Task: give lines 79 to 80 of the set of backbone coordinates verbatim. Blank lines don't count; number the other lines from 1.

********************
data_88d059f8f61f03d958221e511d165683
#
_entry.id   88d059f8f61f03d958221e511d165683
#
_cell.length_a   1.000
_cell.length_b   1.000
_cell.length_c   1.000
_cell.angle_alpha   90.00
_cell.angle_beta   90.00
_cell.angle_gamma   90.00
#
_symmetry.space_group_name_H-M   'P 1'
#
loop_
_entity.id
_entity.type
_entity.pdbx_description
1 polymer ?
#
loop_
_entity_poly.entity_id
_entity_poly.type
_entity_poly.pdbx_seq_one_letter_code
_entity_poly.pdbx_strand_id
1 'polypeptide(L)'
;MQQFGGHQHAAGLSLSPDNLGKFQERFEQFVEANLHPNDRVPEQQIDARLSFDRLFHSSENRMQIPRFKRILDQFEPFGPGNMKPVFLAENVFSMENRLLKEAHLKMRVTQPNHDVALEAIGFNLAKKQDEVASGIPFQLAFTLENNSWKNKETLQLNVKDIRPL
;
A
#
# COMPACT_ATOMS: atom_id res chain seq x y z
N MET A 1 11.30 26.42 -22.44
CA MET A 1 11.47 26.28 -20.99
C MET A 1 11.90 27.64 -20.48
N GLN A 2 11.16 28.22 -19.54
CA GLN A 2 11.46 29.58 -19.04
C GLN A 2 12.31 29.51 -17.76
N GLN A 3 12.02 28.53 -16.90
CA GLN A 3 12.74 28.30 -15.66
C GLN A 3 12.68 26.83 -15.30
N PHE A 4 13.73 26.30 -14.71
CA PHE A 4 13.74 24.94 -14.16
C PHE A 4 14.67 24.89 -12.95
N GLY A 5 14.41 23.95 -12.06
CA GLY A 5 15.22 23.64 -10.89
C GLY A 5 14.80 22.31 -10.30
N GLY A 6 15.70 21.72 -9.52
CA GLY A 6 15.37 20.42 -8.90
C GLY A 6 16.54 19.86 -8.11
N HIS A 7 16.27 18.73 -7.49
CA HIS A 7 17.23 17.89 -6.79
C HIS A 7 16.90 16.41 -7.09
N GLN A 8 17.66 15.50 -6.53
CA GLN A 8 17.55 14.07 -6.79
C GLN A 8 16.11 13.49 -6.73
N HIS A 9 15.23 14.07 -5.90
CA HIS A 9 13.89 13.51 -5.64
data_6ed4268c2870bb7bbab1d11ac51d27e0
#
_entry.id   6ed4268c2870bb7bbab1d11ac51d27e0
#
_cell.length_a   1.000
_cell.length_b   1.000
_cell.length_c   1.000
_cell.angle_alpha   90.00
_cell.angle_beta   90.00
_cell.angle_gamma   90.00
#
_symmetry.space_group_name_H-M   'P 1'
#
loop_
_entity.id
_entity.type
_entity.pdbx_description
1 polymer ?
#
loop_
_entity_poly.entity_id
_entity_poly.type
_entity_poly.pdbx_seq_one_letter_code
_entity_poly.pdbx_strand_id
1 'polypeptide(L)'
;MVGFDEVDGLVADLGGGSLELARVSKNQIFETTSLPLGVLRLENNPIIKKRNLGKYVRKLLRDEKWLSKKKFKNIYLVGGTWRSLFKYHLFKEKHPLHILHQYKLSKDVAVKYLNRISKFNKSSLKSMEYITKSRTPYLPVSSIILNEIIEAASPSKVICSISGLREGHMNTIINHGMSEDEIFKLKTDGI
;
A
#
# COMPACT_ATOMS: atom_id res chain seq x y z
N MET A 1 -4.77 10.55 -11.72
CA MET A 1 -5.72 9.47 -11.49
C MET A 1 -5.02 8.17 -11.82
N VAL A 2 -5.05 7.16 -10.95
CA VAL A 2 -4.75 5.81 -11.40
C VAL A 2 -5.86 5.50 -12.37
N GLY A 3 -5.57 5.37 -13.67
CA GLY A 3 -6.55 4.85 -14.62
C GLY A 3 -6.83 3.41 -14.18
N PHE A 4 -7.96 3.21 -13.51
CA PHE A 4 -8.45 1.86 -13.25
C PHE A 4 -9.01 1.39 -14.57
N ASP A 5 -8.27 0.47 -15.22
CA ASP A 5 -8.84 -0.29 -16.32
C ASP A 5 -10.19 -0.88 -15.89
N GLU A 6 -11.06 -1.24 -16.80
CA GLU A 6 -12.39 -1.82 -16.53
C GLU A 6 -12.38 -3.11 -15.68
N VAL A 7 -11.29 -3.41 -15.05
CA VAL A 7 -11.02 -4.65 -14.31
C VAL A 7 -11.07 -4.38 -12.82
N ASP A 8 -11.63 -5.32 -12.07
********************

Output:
_entity_poly.pdbx_seq_one_letter_code
_entity_poly.pdbx_strand_id